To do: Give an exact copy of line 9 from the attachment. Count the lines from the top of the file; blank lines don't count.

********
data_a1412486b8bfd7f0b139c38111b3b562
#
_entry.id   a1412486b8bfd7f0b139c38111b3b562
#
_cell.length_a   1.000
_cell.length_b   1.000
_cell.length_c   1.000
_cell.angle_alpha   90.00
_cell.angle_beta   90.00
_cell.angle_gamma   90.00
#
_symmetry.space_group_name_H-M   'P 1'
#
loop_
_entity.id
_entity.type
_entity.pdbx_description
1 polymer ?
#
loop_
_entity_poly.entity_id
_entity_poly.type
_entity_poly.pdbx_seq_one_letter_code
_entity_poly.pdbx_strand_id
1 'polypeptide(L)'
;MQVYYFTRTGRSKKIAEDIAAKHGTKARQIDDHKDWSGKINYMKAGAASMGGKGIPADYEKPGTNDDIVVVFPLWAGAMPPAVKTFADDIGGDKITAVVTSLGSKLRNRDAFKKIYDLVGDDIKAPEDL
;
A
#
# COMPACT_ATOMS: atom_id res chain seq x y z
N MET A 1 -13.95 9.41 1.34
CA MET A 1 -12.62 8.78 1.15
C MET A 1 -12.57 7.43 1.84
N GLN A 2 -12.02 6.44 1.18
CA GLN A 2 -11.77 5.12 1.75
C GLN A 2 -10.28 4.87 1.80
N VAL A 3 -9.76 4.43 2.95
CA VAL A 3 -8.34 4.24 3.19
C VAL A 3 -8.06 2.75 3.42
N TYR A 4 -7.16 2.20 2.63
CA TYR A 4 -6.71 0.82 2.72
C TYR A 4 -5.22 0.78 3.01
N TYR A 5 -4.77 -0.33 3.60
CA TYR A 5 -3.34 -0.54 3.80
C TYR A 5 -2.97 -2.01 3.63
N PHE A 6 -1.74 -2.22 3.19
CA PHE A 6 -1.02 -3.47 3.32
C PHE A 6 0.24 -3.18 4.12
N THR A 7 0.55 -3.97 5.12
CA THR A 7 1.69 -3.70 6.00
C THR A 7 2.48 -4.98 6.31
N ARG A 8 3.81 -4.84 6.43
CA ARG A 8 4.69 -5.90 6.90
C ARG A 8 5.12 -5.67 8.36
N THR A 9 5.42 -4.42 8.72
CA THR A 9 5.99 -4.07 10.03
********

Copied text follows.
_cell.angle_beta   90.00